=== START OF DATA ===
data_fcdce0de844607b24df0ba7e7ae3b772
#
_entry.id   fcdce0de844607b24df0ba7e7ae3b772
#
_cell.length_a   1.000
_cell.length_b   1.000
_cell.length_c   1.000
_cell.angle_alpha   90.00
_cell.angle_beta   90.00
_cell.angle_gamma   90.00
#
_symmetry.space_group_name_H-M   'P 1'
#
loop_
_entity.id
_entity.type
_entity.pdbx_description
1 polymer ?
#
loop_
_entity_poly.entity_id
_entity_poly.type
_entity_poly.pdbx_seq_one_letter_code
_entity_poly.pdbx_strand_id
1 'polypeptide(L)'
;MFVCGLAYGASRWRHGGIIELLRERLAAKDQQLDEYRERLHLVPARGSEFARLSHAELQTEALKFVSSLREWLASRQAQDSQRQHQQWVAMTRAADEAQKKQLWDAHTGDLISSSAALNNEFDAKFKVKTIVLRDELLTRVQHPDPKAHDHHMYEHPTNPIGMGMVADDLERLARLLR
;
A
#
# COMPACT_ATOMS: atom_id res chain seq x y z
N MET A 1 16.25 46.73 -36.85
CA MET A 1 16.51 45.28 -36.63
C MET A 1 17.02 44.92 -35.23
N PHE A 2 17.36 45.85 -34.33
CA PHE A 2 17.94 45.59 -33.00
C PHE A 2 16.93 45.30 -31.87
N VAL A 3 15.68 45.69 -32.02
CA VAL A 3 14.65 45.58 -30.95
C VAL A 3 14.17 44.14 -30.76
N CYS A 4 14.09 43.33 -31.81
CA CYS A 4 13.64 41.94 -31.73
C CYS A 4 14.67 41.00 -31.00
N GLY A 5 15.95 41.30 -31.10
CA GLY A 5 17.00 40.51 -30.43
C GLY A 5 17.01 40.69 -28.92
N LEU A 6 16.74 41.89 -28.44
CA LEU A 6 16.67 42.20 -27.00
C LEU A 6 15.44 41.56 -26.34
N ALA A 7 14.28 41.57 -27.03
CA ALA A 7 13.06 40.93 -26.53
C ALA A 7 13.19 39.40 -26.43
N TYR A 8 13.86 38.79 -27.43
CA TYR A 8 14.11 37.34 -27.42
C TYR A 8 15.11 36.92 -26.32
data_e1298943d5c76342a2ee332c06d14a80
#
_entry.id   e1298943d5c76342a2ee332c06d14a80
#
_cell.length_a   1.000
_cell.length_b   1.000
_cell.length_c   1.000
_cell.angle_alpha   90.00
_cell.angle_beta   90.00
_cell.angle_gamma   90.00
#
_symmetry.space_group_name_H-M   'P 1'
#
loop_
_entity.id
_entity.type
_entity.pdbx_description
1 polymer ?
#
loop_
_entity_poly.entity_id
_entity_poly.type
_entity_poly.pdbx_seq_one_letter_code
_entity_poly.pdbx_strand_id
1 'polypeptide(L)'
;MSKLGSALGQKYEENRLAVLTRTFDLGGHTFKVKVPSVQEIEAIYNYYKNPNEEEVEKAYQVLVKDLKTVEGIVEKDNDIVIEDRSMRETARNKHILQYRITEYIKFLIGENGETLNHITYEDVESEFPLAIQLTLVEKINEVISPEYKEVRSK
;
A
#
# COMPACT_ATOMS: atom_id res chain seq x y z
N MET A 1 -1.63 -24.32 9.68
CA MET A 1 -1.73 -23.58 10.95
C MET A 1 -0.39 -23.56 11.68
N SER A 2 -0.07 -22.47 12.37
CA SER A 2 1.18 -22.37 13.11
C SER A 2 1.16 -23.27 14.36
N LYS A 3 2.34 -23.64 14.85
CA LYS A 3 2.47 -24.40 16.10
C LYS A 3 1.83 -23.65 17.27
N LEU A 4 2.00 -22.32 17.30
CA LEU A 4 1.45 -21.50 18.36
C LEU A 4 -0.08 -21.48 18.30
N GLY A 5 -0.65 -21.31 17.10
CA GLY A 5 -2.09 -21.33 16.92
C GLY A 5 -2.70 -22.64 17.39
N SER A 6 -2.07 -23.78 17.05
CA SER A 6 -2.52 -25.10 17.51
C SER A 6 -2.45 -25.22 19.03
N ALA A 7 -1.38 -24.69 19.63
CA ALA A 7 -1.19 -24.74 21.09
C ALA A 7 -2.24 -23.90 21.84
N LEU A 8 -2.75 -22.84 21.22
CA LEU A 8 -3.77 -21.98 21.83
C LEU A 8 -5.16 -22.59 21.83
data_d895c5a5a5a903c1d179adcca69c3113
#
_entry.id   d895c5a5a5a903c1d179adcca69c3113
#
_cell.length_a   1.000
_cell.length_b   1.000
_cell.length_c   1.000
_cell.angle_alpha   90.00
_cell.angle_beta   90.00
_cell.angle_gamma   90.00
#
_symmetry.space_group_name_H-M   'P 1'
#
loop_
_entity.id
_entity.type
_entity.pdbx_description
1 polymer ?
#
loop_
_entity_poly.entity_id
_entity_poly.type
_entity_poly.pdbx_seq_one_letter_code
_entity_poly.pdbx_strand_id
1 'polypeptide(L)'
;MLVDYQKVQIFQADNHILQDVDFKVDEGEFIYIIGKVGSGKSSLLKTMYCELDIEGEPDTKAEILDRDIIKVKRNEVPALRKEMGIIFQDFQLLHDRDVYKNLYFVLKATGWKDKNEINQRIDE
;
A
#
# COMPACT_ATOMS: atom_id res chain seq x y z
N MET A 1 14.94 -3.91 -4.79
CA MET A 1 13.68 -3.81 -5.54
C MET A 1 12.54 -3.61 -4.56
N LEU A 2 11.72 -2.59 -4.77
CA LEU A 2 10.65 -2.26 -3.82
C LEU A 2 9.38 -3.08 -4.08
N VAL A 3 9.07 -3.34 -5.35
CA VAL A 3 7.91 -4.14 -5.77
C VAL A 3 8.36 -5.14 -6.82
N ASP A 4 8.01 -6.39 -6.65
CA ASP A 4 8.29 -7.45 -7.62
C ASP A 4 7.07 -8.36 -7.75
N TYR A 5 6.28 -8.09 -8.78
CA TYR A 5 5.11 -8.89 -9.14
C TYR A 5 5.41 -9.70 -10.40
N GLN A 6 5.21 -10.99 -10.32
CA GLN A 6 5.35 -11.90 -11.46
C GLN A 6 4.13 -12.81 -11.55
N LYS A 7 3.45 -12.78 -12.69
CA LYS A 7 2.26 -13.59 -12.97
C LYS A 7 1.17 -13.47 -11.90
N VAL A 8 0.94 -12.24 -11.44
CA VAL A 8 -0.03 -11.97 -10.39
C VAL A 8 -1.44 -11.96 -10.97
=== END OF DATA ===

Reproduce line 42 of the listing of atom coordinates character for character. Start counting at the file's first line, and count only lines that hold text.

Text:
C CYS A 4 14.67 41.00 -31.00